Fatu O Le Alofa: a glimpse of life in a Samoan U.S. territory

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Heart to Heart: Fatu O Le Alofa photo
Members of the cast and crew of Heart to Heart: Fatu O Le Alofa, with supporters in Hawai'i.

(Honolulu, HAWAI'I)--Family, education, military service and deployment, farming, business, disputes over land and romantic relationships that span from American Samoa to the USA – from Tutuila and Manu’a to Iraq – that's real life for American Samoans in 2013 and that is what viewers will see in Heart to Heart: Fatu O Le Alofa, the new American Samoa film that held its U.S. premiere in Hawai'i last week.

More than 100 people joined Atoa-O-Ali’i for the premiere held Wednesday, July 24 at the Harry and Jeanette Weinberg Hall at the US Veterans Memorial at Ke’ehi Lagoon Park in Honolulu. Atoa-O-Ali’i, the Hawai’i-based council of Samoan chiefs and orators led by High Talking Chief Lupeomatasila Williams – is main sponsor of the premiere and Hawai’i showings for Fatu O Le Alofa.

American Samoa-born Hawai’i State Sen. Mike Gabbard, Afimutasi Gus Hannemann, director of the American Samoa Government Office-Hawai’i and Dr. Salu Hunkin-Finau, director of the American Samoa Department of Education, were among the dignitaries in attendance.

The film is a milestone for the territory which celebrated its 113th year under the U.S. flag in April. It is the very first full length motion picture written, filmed, produced and directed in – and by – residents of American Samoa.

Fatu O Le Alofa came about when non-profit Families Student Support (FamSS) Production Group, which coordinates after school projects for teens, hired film school graduate Zena Noah Iese, a native of Hawai'i, and his crew to create the movie. Three crews collaborated on the making of this film as executive producers: FamSS Group Production, the American Samoa Actors Association (ASAA) and Iese’s all new Navigator Island Pictures. This is Iese's first time in the director's role.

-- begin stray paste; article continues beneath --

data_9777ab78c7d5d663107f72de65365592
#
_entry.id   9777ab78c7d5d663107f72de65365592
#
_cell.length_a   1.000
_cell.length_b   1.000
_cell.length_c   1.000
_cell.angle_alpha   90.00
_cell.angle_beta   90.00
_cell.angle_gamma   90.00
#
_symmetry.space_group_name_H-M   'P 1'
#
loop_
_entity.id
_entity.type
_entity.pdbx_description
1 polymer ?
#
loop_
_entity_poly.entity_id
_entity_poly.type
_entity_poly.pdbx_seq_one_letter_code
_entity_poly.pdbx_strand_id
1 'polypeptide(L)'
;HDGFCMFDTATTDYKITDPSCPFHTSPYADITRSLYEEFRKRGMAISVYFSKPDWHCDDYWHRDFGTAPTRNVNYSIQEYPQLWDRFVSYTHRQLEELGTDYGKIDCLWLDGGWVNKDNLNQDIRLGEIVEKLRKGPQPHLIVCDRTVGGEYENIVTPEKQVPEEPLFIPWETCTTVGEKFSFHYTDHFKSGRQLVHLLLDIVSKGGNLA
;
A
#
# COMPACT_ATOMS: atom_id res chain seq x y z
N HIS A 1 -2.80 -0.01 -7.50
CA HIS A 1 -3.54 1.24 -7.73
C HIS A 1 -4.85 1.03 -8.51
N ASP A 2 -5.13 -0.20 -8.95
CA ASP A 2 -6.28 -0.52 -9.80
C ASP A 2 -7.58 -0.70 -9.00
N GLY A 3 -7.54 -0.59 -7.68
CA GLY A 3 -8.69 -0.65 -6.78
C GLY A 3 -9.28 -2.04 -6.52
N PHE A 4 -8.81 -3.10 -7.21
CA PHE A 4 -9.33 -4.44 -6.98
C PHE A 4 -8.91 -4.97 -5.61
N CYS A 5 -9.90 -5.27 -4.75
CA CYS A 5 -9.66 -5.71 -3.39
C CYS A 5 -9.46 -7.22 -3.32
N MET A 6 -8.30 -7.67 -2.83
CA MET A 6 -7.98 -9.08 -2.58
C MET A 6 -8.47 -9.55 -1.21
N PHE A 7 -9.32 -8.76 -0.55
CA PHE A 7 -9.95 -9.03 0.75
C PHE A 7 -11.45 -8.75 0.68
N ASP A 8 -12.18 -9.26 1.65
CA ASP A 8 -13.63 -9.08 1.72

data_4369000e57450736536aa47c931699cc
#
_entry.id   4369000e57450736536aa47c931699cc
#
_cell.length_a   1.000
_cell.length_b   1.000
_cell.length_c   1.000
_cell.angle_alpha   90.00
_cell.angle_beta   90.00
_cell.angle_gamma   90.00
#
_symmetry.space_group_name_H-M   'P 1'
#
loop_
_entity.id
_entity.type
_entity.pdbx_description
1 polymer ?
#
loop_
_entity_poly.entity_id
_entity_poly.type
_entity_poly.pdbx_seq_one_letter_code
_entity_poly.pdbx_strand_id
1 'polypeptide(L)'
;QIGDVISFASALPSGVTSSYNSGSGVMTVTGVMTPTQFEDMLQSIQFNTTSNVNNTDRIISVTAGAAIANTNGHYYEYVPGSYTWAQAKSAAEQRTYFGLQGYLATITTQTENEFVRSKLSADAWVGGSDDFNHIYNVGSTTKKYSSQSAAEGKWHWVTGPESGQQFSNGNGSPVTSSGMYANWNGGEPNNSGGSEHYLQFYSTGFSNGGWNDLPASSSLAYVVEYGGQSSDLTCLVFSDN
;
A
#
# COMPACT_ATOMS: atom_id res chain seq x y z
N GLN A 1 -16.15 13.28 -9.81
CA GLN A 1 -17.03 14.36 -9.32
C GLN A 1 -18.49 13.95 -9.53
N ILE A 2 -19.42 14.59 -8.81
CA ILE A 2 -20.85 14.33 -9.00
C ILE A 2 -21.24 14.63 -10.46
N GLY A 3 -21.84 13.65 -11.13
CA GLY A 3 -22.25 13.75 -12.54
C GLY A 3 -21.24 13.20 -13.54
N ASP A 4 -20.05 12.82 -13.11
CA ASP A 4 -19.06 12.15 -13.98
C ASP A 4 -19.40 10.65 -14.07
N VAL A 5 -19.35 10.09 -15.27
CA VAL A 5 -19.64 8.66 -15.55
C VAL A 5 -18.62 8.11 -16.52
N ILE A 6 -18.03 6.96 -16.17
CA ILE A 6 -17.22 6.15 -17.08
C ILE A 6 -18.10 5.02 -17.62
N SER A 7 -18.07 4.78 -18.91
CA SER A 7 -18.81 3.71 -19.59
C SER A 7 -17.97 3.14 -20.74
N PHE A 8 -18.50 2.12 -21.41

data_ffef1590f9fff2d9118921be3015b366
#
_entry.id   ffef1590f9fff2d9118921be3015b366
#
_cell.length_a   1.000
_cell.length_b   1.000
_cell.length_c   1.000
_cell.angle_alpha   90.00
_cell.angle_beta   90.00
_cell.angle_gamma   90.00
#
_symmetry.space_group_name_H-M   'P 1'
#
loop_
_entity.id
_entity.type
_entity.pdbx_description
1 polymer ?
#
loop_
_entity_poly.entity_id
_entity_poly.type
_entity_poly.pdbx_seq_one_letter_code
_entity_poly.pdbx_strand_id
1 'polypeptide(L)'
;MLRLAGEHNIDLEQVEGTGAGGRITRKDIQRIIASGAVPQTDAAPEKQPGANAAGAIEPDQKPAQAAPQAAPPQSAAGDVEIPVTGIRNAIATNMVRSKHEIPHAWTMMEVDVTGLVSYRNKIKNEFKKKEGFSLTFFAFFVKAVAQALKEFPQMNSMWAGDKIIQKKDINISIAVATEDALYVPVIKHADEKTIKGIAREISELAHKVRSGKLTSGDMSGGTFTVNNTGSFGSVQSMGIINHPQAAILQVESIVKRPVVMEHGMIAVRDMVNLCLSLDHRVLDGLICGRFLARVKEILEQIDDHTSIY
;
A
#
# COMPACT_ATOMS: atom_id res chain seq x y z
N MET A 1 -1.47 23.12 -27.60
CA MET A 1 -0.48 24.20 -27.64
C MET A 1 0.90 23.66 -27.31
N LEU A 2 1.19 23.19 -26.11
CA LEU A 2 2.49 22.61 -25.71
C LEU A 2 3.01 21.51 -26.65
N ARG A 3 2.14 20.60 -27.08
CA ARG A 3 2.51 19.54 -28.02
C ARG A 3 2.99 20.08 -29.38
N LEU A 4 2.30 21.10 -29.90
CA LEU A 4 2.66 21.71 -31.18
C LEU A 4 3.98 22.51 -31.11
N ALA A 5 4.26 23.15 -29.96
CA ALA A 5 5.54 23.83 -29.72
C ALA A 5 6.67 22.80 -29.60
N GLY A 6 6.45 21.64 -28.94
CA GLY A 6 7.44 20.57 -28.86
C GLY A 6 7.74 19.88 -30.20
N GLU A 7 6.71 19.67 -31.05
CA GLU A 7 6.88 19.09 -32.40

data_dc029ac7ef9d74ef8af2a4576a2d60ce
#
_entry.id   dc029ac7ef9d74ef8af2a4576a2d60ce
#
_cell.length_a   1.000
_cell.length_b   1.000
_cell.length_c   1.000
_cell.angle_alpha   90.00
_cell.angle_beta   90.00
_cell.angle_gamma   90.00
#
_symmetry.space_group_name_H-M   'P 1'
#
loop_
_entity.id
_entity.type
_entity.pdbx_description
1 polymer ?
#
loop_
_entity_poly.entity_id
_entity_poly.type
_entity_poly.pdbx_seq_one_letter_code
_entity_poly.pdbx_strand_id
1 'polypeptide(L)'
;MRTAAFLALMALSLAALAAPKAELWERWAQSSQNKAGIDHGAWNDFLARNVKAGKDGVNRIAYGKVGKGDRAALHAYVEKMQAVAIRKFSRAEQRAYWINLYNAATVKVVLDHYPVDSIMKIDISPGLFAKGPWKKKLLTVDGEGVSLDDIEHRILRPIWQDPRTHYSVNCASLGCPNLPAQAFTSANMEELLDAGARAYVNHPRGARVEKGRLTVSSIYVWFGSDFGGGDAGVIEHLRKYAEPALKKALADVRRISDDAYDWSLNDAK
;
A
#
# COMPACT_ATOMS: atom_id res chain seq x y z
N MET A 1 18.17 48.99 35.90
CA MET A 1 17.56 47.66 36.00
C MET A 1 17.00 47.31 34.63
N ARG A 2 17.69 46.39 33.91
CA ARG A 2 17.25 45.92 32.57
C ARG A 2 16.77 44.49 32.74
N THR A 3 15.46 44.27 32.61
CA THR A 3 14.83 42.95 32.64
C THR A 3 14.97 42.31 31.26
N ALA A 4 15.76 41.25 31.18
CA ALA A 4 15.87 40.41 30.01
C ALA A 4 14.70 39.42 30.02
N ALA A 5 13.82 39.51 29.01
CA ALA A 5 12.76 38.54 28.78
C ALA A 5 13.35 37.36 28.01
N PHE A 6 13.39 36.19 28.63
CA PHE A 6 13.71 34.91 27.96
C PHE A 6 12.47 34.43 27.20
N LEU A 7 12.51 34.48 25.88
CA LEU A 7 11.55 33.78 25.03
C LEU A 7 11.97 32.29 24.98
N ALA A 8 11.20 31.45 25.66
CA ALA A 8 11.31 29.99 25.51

"We started with little or no money to produce this movie,” Rev. Sam Unutoa, one of the executive producers, told attendees during the Hawai’i premiere. “We’re thankful…we made this movie on a wing and a prayer.”

Fundraisers were held and his old truck was even sold to fund the film, the flick utilizing a budget of less than $5,000. Noting the multi-billion dollar entertainment industry is the second largest in the world, behind food, Unutoa said that American Samoa seeks to tap into a percentage of it.

There are no laws that govern the movie industry, said Unutoa. He hopes new laws that will be put in place for the industry will help to “make it grow.”

“[P]erhaps it will create more and more movies. [W]e never dreamed we’d be here. We never dreamed we’d have a showing here in Hawai’i,” he said, thanking viewers for their presence. “This is just a start.”

An invocation was offered by Bishop Filipo Ilaoa, leader of the Church of Jesus Christ of Latter-Day-Saints Maili Kai Ward. Welcome remarks were also offered by Iese, HTC Lupeomatasila, Chairman of the Fatu O Le Alofa Komiti Hawai'i Pulefano Galea'i, Hunkin-Finau, Gabbard and Hannemann.

Fatu O Le Alofa begins with a fishing scene, set in the early morning hours in a day in the life of standout student Ryanna, played by Christine Sissy Unutoa, 2013 graduate of Samoana High School.

It's just a few days before the young woman leaves American Samoa's to attend college on a scholarship, in the United States.

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